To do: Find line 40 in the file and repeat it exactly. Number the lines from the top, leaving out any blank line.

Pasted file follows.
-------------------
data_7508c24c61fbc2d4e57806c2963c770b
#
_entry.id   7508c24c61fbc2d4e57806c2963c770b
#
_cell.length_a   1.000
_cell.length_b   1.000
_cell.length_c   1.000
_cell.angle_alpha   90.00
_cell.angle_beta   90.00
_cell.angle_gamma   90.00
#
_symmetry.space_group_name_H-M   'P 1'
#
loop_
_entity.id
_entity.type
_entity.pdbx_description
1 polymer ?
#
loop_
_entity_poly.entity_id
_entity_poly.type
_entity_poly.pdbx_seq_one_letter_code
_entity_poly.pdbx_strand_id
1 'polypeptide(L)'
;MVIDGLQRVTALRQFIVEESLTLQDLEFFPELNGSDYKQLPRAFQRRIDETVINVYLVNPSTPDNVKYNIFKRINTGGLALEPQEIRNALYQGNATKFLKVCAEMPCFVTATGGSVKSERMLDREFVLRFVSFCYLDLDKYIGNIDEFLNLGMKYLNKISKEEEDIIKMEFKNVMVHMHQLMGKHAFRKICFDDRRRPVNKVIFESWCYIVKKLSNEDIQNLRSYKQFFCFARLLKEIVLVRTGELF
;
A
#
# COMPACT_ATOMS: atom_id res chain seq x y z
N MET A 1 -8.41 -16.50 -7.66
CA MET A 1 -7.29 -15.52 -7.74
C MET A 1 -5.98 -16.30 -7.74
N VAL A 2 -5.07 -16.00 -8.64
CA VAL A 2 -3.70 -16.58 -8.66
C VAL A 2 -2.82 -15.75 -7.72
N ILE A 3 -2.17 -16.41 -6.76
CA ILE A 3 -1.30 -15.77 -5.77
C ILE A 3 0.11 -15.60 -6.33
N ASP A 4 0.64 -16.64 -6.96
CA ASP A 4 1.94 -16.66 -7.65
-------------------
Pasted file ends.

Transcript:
N ASP A 4 0.64 -16.64 -6.96